Did you know Lee?
BONHÔTE [No.] We had a certain objectivity I think is very good for filmmakers. It allowed us to keep an open mind and an objectivity, which I think, as filmmakers, is essential. I am very proud of the film because we were completely happy to accept that we didn't know Lee. We were not his close friends. But at the same time, not being a close friend made us capable of taking a step back and letting those who were close to him talk. We didn't get interviewed we didn't put our own stand on it. We let people tell us their story and Lee's story through them.
What was the research process like?
BONHÔTE People need to get to know you, so basically we researched Lee's life and everything that has been written, recorded, or photographed. Then we started making lists to see how we could tell the story that Peter had thought of and get the story through the five chapters, which ended up becoming five tapes. It's a mix of detective work, a mix of gaining the trust, a mix of jumping in and trying. There's a lot of things about Lee's life that you could try to sensationalize and we were very conscious of that. We were very conscious as well, that Lee only passed away eight years ago, so it's still very raw for a lot of people. We just felt that we had to be very careful how to handle all of that.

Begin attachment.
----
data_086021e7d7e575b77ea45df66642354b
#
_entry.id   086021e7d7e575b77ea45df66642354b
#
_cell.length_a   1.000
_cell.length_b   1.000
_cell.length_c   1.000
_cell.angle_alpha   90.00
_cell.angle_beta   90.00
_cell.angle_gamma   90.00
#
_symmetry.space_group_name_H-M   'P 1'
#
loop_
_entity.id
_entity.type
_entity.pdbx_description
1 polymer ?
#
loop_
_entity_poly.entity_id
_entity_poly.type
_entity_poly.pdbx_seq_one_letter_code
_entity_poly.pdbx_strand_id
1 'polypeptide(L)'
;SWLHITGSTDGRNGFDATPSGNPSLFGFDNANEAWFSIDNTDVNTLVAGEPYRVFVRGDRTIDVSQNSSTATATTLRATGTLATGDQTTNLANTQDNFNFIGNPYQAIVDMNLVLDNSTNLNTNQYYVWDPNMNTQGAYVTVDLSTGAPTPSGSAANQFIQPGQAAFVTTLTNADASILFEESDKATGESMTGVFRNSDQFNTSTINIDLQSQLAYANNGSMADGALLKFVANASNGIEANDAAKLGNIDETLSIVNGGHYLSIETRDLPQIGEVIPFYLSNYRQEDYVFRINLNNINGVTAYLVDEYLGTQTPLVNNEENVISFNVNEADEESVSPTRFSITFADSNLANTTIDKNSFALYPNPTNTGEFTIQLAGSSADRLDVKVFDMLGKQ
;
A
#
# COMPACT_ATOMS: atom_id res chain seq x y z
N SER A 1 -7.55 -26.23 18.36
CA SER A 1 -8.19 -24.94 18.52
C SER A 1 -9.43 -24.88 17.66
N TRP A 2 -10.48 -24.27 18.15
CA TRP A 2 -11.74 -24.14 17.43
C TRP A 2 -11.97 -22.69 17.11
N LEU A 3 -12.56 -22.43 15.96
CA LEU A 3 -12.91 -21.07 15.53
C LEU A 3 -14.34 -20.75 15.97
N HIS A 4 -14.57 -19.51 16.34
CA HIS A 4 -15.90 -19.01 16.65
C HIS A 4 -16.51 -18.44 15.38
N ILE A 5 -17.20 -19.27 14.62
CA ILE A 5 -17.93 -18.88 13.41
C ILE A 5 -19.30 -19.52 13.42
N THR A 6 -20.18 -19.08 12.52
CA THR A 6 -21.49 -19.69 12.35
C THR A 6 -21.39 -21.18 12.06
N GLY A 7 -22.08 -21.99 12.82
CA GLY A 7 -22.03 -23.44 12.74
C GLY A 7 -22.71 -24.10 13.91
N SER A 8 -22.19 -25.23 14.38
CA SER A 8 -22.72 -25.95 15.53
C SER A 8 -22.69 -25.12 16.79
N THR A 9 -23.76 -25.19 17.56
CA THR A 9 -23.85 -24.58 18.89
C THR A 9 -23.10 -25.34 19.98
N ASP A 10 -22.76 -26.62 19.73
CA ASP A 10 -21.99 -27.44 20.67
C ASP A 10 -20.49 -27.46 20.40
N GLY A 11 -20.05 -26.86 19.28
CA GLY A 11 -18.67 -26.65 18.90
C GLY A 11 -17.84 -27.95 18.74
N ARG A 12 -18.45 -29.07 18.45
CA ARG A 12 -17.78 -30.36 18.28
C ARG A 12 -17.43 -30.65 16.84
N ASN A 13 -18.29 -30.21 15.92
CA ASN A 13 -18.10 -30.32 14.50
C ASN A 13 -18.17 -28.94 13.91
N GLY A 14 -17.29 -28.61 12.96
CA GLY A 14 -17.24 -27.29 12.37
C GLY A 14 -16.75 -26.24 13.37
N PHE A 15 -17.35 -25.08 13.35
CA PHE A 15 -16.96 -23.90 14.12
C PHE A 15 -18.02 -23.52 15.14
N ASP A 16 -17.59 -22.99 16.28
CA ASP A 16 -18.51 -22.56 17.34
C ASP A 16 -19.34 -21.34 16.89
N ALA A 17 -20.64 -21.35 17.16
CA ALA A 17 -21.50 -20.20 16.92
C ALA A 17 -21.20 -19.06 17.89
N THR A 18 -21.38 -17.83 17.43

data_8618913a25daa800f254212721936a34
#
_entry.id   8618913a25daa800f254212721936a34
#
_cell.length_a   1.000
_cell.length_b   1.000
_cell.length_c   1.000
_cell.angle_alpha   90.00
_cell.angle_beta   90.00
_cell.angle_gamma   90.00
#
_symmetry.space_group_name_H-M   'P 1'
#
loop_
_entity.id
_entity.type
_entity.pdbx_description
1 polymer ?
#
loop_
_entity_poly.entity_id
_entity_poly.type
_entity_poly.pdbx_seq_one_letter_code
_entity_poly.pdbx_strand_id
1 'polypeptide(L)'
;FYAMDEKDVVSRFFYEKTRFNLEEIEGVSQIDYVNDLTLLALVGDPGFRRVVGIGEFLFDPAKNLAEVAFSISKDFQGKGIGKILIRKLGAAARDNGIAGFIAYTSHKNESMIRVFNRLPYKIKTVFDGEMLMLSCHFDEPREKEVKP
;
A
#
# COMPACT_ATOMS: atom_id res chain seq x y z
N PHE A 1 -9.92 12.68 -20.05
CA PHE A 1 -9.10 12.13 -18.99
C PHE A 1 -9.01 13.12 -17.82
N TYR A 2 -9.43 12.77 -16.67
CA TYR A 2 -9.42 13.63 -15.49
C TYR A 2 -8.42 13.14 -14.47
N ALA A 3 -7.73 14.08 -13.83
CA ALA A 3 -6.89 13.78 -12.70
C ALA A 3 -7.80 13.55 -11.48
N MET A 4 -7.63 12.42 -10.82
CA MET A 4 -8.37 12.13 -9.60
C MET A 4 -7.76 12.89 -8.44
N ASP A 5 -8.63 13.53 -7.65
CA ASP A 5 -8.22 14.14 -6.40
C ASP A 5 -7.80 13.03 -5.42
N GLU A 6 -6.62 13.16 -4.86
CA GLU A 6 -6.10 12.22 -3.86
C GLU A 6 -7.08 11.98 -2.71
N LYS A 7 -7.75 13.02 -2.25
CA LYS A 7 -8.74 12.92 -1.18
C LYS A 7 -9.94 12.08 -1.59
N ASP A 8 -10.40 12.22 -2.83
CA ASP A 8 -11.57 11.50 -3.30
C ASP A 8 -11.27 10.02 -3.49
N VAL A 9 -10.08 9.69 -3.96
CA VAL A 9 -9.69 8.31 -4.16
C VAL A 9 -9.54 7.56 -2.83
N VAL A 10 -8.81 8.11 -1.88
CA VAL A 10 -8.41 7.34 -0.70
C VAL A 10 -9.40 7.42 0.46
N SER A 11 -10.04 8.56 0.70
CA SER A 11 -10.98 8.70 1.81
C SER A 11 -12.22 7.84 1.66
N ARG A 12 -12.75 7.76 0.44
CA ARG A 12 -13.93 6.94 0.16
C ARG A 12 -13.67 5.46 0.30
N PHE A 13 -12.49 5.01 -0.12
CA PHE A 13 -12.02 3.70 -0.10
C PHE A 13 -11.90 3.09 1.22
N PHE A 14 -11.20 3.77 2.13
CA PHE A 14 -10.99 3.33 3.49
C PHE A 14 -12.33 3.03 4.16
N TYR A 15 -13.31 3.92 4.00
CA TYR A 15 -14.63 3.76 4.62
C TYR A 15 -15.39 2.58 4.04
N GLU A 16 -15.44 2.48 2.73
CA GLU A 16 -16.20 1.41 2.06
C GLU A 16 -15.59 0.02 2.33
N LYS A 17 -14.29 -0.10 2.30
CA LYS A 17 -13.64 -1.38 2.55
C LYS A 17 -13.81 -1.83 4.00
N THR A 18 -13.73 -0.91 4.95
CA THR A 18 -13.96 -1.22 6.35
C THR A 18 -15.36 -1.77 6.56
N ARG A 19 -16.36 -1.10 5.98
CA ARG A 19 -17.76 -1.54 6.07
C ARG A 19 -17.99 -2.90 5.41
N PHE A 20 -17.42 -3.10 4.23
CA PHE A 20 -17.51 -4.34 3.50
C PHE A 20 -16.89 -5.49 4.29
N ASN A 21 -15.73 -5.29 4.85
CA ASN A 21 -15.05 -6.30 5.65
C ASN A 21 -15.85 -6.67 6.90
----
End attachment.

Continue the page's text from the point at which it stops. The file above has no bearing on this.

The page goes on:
Which interview surprised you the most?
BONHÔTE For me, it would be the family. It's not a fashion film, so, this connection with family, you know, it's important. Because you share a lot and I think if you have a really long partner, life partner maybe, but Lee never had that. Whereas the family, from when he was born until his passing were there. As I said, they didn't share every day, they don't know everything about the fashion side and all the rest of it, but we touched that with the colleagues, and collaborators and friends.
ETTEDGUI I was going to add to that, that Gary, McQueen’s nephew, did have contact with the business over a six-year period every single day when he was working with McQueen. We didn't really know his story and somebody said to us, "You've got to interview Gary," because he's kind of very like his uncle in many ways: the same background, and was really quite brilliant in terms of his visual aesthetic. What he brought to the company has never really been talked about, so that was a surprise, I suppose. And then Gary sort of like, his emotion when you watch him, you can feel Lee through him almost and you could definitely feel the loss of Lee through him.